Newark, N.J., Mayor Cory Booker, during his political career, has been a strong supporter and advocate of gay rights, but that was not always the case. Booker wrote about how he once hated gays and it was not until meeting a classmate at Stanford University that his views were drastically altered.
Booker discussed these feelings while a student at Stanford University in an April 8, 1992, in an op-ed piece in The Stanford Daily. Each week the college newspaper reprints articles from its archive. Booker attended Stanford, getting his master’s degree in 1992.
In the op-ed piece, Booker said he once hated gays but masked these feelings by publicly displaying a persona of tolerance. At first he was vocal about his feelings, using derogatory terms for homosexuals and telling crude jokes. According to Booker, “I stopped telling my gay jokes. Fags, flamers and dykes became homosexuals and people of differing sexual orientation and, of course, I had my gay friend. Yet, while I was highly adroit at maintaining an air of acceptance, I couldn’t betray my feelings. I was disgusted by gays. The thought of two men kissing each other was about as appealing as a frontal lobotomy.”
Booker does not mask his feelings, saying explicitly, “I hated gays.” Booker’s feelings affected every interaction he had with homosexuals from the way he shook their hands to the inner thoughts he had about people, saying, “My brow would often unconsciously furrow when I was with gays as thoughts would flash in my mind, 'What sinners I am amongst' or 'How unnatural these people are.'”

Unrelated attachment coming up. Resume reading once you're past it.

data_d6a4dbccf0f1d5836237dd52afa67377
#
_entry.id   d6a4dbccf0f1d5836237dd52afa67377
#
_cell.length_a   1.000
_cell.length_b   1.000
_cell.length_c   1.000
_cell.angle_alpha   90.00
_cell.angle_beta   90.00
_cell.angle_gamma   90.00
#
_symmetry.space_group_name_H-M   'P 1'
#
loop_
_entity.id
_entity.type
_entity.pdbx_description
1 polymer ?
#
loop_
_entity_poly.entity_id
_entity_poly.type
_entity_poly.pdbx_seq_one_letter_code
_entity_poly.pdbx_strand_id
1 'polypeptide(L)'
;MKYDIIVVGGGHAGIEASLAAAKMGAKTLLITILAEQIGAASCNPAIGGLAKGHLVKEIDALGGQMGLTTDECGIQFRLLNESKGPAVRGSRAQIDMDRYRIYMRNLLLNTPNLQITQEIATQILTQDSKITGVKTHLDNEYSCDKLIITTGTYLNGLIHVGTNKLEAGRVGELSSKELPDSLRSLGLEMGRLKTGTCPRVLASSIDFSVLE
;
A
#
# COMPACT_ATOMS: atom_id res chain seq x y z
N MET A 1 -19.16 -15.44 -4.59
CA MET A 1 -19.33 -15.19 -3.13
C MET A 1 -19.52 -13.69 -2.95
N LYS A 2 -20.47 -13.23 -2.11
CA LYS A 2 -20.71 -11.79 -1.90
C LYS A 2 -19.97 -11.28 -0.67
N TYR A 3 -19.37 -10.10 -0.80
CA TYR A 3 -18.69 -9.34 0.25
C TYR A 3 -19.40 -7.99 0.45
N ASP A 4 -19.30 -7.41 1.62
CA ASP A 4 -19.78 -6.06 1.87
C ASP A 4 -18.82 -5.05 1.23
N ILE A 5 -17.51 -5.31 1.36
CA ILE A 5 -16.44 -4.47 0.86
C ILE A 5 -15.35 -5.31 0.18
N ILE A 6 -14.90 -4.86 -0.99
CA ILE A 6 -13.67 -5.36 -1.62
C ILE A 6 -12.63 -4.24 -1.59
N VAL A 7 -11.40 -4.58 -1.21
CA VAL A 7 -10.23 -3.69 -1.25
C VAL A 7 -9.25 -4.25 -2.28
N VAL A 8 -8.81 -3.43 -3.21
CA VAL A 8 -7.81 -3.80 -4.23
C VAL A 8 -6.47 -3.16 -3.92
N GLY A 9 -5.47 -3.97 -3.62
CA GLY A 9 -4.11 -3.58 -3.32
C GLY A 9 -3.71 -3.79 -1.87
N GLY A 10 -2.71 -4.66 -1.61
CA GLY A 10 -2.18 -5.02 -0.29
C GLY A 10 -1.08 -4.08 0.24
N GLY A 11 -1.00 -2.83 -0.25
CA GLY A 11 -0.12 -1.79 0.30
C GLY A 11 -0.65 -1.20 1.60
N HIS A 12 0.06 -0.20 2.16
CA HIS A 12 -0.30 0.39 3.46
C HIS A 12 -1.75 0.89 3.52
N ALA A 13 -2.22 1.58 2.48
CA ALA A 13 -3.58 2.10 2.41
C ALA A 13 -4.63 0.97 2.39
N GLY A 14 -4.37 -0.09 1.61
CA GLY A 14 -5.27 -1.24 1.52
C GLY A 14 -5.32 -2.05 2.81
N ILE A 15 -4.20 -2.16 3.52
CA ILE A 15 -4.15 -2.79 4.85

These feelings continued until Booker attended Stanford. There a fellow student transformed his opinions. That individual was Daniel Bao who, according to Booker, “Was our gay counselor at The Bridge when I was a freshman. A beautiful man whose eloquent and poignant truths began to move me past tolerance.”
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Bao’s own experience closely mirrored that of Booker’s and once Booker could relate to homosexuality in a more personal context, his feelings of hate disappeared, replaced by compassion. Booker describes his conversation with Bao who described the ordeals he had to deal with as a homosexual.
Booker’s discussion with Bao soon led to painful revelations of “violence from strangers and family, horrible images of beatings, destruction of property and the daily verbal condemnations.” For Booker, Bao’s experiences related with his own upbringing. Booker recounts the stories his grandparents shared about being black and the intolerance they had to deal with on a daily basis.
From that point on, Booker accepted his hate was misguided and soon embraced homosexuals. Booker closes the op-ed for The Stanford Daily with a sentiment that foreshadows his continued gay rights advocacy, “Occasionally I still find myself acting defensive if someone thinks I am gay or sometimes I remain silent when others slam and slander. These realizations hurt me deeply. I must continue to struggle for personal justice. This is my most important endeavor.”